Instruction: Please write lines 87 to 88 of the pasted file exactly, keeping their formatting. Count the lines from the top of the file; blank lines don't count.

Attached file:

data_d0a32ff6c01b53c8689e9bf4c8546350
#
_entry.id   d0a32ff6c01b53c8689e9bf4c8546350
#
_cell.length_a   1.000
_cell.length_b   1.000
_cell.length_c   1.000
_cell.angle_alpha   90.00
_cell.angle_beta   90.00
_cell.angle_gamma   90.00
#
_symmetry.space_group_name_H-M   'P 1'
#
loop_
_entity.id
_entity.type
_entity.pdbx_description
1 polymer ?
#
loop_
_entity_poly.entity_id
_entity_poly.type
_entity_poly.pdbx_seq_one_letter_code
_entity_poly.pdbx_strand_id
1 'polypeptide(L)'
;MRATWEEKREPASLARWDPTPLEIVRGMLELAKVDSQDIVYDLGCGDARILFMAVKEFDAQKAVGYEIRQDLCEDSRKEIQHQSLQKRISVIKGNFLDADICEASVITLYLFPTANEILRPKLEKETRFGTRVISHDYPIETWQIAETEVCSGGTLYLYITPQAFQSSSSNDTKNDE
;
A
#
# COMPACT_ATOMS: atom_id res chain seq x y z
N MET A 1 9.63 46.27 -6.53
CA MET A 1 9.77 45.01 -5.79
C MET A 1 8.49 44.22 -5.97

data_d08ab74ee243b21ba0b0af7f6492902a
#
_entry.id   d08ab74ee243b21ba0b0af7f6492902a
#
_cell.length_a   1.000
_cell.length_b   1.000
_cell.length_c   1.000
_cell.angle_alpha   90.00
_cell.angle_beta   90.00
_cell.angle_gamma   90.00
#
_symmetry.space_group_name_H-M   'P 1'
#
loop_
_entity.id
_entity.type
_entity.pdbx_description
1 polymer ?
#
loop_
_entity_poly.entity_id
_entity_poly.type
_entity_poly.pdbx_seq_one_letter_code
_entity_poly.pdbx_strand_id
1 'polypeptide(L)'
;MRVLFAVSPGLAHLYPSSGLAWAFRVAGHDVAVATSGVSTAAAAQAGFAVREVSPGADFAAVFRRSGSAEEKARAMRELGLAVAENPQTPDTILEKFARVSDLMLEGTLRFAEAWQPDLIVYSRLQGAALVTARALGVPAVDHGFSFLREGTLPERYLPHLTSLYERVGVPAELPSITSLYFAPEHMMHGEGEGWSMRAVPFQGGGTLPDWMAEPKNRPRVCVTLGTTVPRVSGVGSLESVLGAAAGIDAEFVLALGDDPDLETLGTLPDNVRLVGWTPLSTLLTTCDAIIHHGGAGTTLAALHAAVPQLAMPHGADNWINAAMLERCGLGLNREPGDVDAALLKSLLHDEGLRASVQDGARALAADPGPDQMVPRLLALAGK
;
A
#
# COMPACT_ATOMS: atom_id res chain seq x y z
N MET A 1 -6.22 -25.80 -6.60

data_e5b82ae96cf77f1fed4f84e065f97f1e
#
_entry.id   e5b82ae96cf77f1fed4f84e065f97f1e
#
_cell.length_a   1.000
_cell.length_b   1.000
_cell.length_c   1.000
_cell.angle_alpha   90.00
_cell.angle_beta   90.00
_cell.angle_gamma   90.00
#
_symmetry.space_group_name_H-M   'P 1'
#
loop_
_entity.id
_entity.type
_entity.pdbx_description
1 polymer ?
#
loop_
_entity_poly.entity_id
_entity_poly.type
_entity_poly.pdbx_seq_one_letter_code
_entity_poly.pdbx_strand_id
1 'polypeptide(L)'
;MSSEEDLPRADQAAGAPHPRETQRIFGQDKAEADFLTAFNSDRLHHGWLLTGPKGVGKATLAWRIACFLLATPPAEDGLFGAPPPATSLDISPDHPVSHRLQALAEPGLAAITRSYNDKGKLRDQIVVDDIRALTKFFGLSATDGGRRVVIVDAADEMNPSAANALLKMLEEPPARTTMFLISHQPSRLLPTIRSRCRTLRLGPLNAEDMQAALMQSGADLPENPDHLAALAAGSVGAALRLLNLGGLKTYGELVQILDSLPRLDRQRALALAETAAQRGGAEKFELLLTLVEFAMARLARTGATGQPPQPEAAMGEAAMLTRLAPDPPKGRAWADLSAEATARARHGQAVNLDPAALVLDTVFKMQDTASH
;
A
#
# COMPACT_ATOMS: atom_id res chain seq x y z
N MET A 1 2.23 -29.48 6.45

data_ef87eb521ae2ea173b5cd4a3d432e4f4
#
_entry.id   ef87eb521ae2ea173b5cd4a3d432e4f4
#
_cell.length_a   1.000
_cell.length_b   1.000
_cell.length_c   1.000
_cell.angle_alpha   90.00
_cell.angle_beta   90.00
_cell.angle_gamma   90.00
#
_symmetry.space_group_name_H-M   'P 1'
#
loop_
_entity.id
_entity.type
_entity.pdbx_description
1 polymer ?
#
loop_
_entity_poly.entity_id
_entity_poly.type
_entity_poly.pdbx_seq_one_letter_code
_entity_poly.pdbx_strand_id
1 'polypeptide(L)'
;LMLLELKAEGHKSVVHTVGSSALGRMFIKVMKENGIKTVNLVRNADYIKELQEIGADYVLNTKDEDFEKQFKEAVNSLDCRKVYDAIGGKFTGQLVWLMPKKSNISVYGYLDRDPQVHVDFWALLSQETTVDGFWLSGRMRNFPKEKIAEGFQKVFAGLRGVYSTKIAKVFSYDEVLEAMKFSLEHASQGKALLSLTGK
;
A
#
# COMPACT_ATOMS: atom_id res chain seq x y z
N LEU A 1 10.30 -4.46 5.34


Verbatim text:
_entity_poly.pdbx_seq_one_letter_code
_entity_poly.pdbx_strand_id